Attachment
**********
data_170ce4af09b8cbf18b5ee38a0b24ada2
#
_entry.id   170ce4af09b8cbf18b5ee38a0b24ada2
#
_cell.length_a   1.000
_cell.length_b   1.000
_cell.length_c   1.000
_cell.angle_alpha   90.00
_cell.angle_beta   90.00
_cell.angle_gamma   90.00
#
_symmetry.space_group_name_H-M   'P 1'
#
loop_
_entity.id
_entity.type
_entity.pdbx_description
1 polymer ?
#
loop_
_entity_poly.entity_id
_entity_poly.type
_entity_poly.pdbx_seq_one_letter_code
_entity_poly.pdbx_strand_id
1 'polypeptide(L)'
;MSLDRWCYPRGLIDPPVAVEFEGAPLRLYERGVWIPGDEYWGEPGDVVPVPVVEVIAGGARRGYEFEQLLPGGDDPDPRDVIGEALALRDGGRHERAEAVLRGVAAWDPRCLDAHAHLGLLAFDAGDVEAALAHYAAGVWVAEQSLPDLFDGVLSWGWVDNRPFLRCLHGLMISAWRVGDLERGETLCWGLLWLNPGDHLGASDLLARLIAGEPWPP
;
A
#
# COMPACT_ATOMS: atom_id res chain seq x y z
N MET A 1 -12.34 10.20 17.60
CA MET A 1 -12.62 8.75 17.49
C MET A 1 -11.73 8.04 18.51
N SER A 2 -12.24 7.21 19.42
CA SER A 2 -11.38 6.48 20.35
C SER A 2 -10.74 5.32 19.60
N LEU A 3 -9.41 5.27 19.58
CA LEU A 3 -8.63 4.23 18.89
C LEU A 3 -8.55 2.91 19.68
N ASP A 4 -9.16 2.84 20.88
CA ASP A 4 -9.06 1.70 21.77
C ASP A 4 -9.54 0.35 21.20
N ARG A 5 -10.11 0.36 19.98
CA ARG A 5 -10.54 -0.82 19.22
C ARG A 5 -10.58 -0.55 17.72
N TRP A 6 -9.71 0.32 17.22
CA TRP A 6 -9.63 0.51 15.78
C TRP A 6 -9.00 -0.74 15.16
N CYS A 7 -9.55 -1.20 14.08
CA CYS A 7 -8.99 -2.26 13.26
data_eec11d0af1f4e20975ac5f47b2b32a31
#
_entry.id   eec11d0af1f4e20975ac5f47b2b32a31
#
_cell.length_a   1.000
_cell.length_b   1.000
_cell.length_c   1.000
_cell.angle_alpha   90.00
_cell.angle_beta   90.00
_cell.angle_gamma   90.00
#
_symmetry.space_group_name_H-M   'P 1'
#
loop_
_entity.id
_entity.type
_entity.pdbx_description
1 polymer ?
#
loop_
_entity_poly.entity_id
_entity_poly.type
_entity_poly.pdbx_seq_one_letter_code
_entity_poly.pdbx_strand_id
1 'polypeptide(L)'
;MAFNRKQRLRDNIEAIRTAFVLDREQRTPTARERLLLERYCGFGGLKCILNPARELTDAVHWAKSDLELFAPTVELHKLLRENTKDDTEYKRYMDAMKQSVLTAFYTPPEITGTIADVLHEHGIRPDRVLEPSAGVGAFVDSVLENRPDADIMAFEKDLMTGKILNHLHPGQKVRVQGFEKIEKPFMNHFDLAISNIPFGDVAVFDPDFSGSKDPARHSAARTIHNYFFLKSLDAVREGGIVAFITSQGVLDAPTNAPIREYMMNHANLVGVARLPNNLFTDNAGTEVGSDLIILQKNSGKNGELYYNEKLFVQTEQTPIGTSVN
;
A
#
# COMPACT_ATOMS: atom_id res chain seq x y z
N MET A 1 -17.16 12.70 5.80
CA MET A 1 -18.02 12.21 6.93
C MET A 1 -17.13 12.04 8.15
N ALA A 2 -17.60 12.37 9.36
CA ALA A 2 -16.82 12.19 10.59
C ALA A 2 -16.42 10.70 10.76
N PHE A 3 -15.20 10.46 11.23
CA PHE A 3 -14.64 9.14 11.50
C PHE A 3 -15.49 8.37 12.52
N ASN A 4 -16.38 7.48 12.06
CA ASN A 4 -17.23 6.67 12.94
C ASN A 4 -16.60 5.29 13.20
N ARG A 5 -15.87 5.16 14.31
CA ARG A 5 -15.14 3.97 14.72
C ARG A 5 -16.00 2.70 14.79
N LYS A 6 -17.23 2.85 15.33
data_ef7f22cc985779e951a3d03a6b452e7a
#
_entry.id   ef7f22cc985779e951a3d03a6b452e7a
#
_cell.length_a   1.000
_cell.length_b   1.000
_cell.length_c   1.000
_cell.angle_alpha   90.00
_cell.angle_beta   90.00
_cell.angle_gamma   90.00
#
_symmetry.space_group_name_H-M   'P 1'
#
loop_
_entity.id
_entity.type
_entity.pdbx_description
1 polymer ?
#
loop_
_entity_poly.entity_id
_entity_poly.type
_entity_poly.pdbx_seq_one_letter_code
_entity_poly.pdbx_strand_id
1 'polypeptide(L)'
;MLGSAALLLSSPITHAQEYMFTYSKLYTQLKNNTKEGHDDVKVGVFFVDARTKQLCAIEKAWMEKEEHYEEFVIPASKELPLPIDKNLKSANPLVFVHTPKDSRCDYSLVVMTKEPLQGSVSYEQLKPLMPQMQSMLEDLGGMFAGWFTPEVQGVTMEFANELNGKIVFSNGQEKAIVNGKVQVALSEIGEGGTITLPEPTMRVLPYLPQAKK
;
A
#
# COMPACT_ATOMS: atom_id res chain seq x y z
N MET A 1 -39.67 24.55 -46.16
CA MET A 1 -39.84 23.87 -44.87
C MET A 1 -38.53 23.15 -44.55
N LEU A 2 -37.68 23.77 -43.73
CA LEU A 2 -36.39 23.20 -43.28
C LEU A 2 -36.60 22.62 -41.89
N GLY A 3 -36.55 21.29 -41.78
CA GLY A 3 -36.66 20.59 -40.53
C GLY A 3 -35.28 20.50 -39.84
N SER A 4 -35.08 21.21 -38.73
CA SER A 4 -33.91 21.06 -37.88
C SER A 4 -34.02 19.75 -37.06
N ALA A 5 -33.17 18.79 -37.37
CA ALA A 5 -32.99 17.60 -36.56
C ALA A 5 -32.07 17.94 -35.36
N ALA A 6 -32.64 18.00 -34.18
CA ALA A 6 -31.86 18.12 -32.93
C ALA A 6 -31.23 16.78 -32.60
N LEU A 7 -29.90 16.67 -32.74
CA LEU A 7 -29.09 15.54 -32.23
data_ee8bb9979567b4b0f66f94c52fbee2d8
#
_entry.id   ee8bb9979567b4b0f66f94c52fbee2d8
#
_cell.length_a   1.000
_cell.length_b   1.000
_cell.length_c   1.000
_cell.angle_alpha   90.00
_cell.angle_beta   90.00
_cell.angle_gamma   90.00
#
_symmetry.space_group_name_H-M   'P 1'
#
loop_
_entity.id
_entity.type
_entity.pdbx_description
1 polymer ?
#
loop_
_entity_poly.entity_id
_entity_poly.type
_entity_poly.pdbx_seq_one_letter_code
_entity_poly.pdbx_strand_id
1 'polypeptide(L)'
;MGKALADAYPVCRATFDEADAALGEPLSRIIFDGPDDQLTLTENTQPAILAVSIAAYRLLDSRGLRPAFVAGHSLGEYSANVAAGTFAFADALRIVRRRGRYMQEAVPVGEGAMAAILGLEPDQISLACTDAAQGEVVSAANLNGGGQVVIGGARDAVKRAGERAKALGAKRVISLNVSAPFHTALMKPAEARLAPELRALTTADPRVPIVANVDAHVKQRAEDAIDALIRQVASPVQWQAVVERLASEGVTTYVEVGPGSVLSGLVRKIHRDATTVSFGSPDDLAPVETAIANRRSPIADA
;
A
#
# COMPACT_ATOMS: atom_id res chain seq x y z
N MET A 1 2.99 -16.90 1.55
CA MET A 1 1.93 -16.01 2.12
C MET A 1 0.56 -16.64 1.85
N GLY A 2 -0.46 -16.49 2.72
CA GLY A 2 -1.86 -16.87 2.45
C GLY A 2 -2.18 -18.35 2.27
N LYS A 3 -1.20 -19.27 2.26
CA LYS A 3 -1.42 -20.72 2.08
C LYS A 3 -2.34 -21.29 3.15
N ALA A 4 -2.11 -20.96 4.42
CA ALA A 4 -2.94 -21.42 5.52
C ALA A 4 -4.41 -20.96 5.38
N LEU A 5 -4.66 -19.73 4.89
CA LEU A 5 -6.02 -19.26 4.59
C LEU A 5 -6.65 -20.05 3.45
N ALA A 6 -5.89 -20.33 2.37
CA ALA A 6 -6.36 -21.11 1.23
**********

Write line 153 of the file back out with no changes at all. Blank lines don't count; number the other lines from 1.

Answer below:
_cell.length_c   1.000